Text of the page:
• and zvati se (to be named), to say „Ja se zovem Magdalena“ (My name is Magdalena).


If you compare how they are conjugated, you can observe a consistency in the endings, in all persons except for the second person singular.

Essentials of Serbian Verbs - The Three-Faced Present Tense 4

The 2nd person singular of the verb biti ends in –iand this is a striking exception,

because all the other Serbian verbs end in –Š for the second person singular of the present tense,

just like the verb zvati se.



Why we tend to omit pronouns in Serbian?


It’s the language economy.


The endings that you’ve just seen are signals that show what is the Subject, or who we are talking about.

They are the reason why we omit pronouns.

From the ending it’s clear who or what is the subject, so we won’t repeat the information. That’s the language economy.


  • If a verb ends in –m, we always know that it’s about „ja“, the first person singular.
  • When we see or hear –š in the end of a verb, we know it’s about „ti“, you singular.
  • If a verb ends in –mo, we know it’s about „mi“, the first person plural.
  • When it ends in –te, we know it’s about „vi“, you plural.
Essentials of Serbian Verbs - The Three-Faced Present Tense 5

These are universal endings for ALL Serbian verbs in the present tense.

With only 3 exceptions, of which you’ve already learned one:

ti si (you are; second person singular of verb biti, to be)


The other two are also essential and important to learn:

ja hoću (I will, from the verb hteti, to will or want) and ja mogu (I can, from the verb moći, to can or be able)

Here the first person singular oddly ends in –u. But if I tell you that it’s the normal way to conjugate in Russian (Я буду, Я иду) and even some Montenegrin dialects („viđu“ instead of „vidim“, I see), it may look less strange.


The Three Types of Serbian Verbs Conjugation

The third person singular IS the present tense stem.

Its signal is actually the lack of an ending. (That’s why there’s only a dash and no ending in the table above.)

And based on how this stem ends, we can classify all the verbs in three groups:

Essentials of Serbian Verbs - The Three-Faced Present Tense 6

Why is this so important for you?

Because in so many verbs of the Serbian language the infinitive and the present tense stems differ significantly! But I’ll tell you more about that in just a minute.


Now let’s see what happens with the third person plural (they).

Here we can have three different endings:


  • whenever the stem (or the third person singular) ends in –A, the third person plural will end in –AJU;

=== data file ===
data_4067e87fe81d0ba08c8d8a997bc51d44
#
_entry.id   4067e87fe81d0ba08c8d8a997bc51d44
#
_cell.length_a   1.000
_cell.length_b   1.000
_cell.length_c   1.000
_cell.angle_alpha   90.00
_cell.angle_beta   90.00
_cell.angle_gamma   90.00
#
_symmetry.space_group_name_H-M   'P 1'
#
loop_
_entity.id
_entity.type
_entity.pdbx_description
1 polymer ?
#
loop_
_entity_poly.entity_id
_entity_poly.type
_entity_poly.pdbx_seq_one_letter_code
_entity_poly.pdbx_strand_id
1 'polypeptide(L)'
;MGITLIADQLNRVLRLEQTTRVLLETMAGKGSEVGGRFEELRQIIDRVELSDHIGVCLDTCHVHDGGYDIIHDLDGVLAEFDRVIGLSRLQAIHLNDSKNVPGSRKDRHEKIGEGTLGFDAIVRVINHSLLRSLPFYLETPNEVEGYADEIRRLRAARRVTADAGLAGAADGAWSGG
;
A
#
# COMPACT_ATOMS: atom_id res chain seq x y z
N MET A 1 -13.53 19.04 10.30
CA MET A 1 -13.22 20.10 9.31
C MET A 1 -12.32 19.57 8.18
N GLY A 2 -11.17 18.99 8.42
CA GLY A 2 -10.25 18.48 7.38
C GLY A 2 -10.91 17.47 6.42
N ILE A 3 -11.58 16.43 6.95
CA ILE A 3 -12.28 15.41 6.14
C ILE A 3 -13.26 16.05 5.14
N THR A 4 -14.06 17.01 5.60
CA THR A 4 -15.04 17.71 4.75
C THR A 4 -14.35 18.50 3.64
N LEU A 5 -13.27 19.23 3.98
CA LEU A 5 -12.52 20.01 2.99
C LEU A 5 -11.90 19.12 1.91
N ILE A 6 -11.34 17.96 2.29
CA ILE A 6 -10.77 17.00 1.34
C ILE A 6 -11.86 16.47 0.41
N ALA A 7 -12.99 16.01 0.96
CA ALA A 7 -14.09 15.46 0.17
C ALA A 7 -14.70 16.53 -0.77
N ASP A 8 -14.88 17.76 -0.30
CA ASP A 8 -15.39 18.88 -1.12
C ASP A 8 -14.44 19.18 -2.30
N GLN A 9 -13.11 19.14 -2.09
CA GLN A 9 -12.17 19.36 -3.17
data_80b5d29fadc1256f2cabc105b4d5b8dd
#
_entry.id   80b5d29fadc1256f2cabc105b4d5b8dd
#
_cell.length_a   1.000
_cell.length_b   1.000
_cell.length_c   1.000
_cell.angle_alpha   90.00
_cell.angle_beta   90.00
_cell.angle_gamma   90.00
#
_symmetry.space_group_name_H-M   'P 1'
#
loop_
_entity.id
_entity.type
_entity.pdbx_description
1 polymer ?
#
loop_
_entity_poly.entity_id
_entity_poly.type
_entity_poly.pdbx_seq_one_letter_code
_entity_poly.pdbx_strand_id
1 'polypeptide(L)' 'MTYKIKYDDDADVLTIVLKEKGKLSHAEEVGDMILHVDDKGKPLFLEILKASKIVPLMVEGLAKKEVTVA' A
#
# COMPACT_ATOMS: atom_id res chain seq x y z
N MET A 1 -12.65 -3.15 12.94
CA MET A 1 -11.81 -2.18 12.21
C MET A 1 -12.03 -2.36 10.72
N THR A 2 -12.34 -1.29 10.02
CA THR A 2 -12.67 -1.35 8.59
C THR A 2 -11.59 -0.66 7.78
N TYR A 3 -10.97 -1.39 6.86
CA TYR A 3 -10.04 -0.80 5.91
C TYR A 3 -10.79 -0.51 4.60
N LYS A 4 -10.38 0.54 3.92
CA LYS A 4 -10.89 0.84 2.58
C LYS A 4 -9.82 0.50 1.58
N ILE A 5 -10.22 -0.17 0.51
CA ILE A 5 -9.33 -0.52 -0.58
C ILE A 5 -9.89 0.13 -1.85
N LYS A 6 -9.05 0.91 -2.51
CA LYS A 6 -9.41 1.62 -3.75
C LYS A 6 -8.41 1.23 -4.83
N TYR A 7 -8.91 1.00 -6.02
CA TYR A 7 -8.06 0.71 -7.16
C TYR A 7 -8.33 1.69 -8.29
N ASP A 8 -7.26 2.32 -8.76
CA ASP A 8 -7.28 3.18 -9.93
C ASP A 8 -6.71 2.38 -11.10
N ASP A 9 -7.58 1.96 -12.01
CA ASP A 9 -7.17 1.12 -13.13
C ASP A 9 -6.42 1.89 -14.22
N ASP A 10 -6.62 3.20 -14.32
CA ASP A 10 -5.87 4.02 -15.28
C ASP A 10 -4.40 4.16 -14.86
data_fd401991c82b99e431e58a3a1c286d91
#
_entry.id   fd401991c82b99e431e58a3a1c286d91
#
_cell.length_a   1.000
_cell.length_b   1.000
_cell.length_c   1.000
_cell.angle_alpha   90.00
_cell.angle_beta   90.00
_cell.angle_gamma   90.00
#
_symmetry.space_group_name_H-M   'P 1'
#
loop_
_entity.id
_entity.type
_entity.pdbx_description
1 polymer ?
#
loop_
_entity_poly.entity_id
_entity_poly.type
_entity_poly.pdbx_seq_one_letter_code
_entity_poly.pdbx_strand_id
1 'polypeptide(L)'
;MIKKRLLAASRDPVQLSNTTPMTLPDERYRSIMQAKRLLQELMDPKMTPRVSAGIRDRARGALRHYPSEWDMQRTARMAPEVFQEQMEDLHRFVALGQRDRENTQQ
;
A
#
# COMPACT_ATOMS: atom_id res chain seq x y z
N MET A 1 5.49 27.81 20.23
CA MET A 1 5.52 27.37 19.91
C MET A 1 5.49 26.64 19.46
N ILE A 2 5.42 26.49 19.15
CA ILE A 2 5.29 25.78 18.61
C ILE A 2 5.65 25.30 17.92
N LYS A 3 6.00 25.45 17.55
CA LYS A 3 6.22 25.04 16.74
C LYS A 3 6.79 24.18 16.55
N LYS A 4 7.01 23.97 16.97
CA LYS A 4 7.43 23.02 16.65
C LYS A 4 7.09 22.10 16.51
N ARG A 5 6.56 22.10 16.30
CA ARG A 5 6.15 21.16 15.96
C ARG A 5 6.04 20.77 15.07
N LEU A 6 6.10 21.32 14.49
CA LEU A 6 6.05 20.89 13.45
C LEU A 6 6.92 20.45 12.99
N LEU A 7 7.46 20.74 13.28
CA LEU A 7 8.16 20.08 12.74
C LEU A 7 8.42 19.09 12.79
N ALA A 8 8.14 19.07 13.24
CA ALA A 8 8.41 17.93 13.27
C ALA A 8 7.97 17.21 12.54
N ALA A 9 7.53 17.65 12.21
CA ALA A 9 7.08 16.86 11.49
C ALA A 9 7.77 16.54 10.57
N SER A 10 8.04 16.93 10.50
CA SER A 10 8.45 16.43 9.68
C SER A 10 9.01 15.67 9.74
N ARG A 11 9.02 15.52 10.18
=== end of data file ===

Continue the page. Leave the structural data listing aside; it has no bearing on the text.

• if the stem ends in –I the third person changes that to –E;
  • and when the stem ends in –E the third person changes that to –U.


That’s what I call „the Law of the Third Person Endings“:

Essentials of Serbian Verbs - The Three-Faced Present Tense 7

This is the table that covers ALMOST ALL verbs in the Serbian language.


Now, why is this important?


Because many verbs have one stem in infinitive and another in the present tense!

This means that the infinitive doesn’t always tell us how to conjugate a verb in present.


For example, the infinitive of the verb zvati (to call) ends in –ati,

but the verb belongs to the E group,

and it gets an extra -o-,

so it goes: (ja) ZOVEM!


If an infinitive ends in –ati, that doesn’t necessarily imply that the verb belongs to the A group!


That’s why my rule of thumb for choosing your dictionary is to make sure that it includes both the infinitive and the present tense forms.


And that’s why I always teach the verbs in two forms: zvati, zove

(zvati for infinitive, zove for the present tense stem).

Here and in my other resources, like “Your first 50 Verbs” that I share with my email subscribers, or in “The Ultimate Conjugator”.



Now, after reading all this, you must feel that you’ve learned a great deal about the Serbian verbs.

But you haven’t!


To really learn it, go back to the beginning of this text and read it with a pen and a notebook.

Write all the important information and draw the tables by your own hand.


Then make a list of verbs and practice making sentences with them.

Actually, you’ll need three lists: for A, I and E verbs.

If you don’t have that, sign up to my newsletter and I’ll send you “Your first 50 Verbs”.

Make at least two variants of all sentences with these verbs:


1) for the third person plural, because the endings are different, and

2) for any other person, because the endings are the same.


This is a useful exercise even for advanced students, because they are also often confused which ending to use for the third person plural:

–AJU, –U, or –E.


Only having the information is not enough.

Learning a language takes practice.